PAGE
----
Sole partner and sole part of all these joys,
Dearer thyself than all; needs must the Power
That made us, and for us this ample world,
Be infinitely good, and of his good
As liberal and free as infinite;

That raised us from the dust, and placed us here
In all this happiness, who at his hand
Have nothing mcrited, nor can perform
Aught whereof he hath need; he who requires
From us no other service than to keep

420 This one, this easy charge, of all the trees In Paradise that bear delicious fruit &o various, not to taste that only tree Of knowledge, planted by the tree of life. Su near grows death to life, whate'er death is, Some dieadful thing nɔ doubt ; for well thou know'st God hath pronounced it death to taste that tree, The orily sign of our obedience left, Ainong so muy signs of power and rulo Corderr'd upon us, and dominion given


Over all other creatures that possess
Earth, air, and sea. Then let us not think hard
One easy prohibition, who enjoy
Free leave so large to all things else, and choice
Unlimited of manifold delights:

But let us ever praise him, and extol
His bounty, following our delightful task,

prune these growing plants and tend these flowers, Which were it toilsome, yet with thee were sweet.

To whom thus Eve replied: 0 thou for whom 440 And from whom I was form’d, flesh of thy flesh, And without whom am to no end, my guide And head! what thou hast said is just and right For we to him indeed all praises owe And daily thanks; I chiefly, who enjoy

445 So for the happier lot, enjoying thee Pre-eminent by so much odds, while thou Like consort to thyself canst no where find. That day I oft remember, when from sleep I first awaked, and found myself reposed

450 Under a shade on flowers, much wondering where And what I was, whence thither brought and how. Not distant far from thence a murmuring sound Of waters issued from a cave, and spread Into a liquid plain, then stood unmoved

455 Pure as the expanse of Heaven; I thither went With unexperienced thought, and laid me down On the green bank, to look into the clear Smooth lake, that to me seem'd another sky. As I bent down to look, just opposite

460 A shape within the watery gleam appear'd, Bending to look on me. I started back; It started back : but pleased I soon return'd ; Pleased it return'd as soon with answering luoks Of sympathy and love : There I had fix'd 461 Mine eyes till now, and pined with vain desire, Had not a voice thus warn'd me; “What thou scost, Wbut there thou seest, fair Creature, is thyself;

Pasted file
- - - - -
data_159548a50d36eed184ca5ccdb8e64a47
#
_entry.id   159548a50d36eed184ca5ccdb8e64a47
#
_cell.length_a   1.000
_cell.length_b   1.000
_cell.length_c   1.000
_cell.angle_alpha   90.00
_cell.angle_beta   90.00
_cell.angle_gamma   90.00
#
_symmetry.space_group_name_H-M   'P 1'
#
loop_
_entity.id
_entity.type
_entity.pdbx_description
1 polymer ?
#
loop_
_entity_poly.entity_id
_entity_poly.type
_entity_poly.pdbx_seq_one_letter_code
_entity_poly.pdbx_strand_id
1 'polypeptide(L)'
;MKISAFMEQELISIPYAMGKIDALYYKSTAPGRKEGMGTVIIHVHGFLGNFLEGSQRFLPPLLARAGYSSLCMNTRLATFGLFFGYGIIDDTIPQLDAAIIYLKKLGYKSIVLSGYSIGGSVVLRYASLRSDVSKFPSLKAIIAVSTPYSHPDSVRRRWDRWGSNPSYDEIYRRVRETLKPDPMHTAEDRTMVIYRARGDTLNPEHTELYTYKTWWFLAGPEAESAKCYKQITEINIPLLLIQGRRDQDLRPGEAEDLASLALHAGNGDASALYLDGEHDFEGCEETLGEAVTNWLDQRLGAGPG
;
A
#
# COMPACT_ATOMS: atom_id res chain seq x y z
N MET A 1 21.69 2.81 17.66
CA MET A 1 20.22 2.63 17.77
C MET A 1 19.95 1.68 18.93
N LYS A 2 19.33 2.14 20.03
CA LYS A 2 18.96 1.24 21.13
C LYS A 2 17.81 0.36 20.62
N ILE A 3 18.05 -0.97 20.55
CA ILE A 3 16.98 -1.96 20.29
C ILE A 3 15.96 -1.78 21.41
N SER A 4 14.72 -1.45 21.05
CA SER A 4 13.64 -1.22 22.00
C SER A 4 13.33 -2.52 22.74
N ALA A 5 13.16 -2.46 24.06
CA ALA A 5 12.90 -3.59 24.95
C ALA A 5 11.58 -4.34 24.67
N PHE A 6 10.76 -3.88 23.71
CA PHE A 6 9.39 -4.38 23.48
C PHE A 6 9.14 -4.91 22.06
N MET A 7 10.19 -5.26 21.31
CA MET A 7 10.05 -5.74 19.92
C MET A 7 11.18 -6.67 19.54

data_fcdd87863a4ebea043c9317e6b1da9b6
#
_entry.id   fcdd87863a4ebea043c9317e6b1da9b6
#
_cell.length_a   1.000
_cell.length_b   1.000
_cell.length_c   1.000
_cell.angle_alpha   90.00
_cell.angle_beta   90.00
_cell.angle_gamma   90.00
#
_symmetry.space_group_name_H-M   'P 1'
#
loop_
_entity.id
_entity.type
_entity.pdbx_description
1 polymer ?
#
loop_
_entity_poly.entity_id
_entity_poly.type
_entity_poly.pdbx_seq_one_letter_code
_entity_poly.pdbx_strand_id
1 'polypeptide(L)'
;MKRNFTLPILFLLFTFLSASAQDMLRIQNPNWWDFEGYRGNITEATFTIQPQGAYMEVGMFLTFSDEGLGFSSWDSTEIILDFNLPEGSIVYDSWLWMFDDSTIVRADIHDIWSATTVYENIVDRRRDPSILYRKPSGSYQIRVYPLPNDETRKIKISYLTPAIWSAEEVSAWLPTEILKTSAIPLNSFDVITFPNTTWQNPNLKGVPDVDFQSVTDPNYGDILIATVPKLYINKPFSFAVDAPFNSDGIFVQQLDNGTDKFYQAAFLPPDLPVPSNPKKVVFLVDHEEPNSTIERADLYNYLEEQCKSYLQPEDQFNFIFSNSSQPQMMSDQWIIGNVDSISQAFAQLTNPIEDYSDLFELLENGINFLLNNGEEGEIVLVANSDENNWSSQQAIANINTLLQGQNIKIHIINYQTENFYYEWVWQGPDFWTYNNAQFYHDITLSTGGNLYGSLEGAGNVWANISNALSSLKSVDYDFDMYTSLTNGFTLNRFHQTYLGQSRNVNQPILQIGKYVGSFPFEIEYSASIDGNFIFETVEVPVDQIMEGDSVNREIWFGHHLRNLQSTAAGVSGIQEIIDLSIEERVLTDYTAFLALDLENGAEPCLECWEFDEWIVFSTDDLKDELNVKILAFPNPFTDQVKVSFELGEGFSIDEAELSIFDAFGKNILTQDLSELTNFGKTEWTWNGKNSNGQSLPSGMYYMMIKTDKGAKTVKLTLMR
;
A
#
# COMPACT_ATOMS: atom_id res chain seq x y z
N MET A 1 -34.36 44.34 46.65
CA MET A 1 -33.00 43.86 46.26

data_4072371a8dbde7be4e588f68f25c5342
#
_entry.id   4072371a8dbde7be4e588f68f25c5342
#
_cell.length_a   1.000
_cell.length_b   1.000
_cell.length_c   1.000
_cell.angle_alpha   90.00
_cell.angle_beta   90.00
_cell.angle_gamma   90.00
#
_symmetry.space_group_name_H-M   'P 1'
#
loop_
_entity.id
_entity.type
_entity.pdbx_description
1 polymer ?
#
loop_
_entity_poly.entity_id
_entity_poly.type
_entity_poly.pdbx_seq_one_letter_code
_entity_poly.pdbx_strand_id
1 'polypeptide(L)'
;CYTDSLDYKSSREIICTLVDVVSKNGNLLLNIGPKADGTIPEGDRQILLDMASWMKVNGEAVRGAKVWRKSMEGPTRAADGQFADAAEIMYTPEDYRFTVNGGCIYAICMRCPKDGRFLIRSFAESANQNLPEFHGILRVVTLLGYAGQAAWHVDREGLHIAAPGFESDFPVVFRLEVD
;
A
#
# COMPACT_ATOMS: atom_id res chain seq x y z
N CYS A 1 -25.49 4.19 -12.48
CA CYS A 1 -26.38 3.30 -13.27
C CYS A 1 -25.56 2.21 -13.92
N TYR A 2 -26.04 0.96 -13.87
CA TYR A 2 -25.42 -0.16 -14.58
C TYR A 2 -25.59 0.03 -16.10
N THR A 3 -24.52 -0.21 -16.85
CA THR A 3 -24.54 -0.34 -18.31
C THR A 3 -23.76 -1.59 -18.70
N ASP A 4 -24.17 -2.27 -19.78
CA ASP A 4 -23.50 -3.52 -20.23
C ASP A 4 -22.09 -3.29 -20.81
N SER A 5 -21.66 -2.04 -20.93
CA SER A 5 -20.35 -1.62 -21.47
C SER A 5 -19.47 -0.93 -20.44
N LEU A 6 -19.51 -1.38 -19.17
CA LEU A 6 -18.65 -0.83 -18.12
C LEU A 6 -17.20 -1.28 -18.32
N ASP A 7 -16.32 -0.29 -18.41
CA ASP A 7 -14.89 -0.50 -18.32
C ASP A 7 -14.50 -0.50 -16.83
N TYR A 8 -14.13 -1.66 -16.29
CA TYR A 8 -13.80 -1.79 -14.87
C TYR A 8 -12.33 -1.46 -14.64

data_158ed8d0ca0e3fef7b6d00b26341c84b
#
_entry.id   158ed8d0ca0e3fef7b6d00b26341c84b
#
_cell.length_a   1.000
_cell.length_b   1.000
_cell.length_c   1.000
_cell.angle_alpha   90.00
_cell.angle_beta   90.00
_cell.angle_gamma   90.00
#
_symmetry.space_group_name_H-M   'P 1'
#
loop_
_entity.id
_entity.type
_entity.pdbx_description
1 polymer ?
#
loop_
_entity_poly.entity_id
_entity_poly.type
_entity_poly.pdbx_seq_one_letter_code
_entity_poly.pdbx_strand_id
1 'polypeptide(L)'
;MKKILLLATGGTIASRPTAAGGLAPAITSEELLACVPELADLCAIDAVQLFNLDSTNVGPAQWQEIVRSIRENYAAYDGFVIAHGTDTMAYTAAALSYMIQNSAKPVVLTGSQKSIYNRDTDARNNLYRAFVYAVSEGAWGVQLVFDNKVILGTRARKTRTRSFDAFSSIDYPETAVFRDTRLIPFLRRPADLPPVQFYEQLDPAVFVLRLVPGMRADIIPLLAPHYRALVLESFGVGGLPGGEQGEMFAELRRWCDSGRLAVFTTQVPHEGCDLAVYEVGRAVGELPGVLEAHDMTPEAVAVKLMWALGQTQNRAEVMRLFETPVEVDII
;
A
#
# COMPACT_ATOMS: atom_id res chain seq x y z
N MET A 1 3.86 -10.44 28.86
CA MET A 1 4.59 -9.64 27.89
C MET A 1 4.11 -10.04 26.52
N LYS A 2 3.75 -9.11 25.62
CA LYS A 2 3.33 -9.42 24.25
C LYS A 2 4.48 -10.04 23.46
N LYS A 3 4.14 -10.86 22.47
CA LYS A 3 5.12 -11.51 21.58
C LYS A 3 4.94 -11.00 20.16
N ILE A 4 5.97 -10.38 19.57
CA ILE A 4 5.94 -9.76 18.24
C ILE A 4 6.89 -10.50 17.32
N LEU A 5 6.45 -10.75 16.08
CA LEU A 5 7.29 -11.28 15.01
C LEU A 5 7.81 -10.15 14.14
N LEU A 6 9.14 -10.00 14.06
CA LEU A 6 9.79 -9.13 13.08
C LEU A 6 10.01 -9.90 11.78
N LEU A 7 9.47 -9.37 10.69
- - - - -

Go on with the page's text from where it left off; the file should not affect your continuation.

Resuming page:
With thee it came and goes : but follow me,
And I will bring thee where no shadow stays
Thy coming, and thy soft embraces, he
Whose image thou art; him thou shalt enjoy
Inseparably thine, to him shalt bear
Multitudes like thyself, and thence be callid
Mother of human race." What could I do, 470
But follow straight, invisibly thus led ?
Till I espied thee, fair indeed and tall, .
Under a platane ; yet methought less fair
Less winning soft, less amiably mild,
Than that smooth watery image : back I turn'd; 480
Thou following criedst aloud, “ Return, fair Eve;
Whom fliest thou ? whom thou fliest, of him thou art,
His flesh, his bone; to give thee being I lent
Out of my side to thee, nearest my heart,
Substantial life, to have thee by my side

Henceforth an individual solace dear ;
Part of my soul I seek thee, and thee claim
My other half :" With that thy gentle hand
Seized mine : I yielded ; and from that time seo
How beauty is excell'd by manly grace,

490 And wisdom, which alone is truly fair.

So spake our general mother, and with eyes Of conjugal attraction unreproved, And meek surrender, half embracing lean'd On our first father; half her swelling brçast 495 Naked met his, undei the flowing gold Of her locse tresses hid: he in delight, Both of her beauty and submissive charms, Suiled with superior love, as Jupiter Du Juno smiles, when he impregns the clouds 500 T'hat shed May flowers; and press'd her malson lip With kisses pure : Aside the Devil turn'd For envy ; yet with jealous leer malign Eyed them askance, and to himself thus plain'd:

Sight hateful, sight tormenting ! thus these two, Imparadised in one another's arms,